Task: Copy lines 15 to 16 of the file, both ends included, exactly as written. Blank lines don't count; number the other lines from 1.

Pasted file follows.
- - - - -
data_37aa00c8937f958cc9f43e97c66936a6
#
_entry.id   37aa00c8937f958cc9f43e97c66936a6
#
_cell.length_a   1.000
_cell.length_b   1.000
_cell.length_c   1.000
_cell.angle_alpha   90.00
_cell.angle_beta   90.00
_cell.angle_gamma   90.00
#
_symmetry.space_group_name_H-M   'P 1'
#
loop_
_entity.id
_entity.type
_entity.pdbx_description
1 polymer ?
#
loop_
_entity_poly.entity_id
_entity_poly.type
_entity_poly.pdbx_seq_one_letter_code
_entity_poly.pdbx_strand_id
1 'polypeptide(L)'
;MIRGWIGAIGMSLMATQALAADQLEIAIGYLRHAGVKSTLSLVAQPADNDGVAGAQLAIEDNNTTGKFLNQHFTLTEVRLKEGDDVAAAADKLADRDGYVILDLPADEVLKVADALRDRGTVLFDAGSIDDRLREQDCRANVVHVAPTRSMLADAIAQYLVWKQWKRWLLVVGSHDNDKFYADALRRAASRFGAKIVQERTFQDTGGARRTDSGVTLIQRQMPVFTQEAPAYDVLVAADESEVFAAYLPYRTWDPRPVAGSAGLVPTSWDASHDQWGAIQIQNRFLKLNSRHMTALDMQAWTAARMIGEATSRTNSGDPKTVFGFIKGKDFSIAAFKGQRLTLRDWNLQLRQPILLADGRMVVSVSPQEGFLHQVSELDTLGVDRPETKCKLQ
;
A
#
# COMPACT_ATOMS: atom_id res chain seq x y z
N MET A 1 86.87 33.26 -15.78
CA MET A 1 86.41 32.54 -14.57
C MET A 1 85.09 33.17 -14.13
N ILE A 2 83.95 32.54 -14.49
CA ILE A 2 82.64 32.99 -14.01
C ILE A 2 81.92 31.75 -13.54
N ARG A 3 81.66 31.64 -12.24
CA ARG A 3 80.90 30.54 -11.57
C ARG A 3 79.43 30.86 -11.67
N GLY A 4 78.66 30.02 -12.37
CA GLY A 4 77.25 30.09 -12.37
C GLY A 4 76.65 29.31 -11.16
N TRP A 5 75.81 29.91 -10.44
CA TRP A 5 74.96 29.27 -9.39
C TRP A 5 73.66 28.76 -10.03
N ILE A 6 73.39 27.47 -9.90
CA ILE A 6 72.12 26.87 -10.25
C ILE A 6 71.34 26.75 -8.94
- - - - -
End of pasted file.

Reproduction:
_entity.id
_entity.type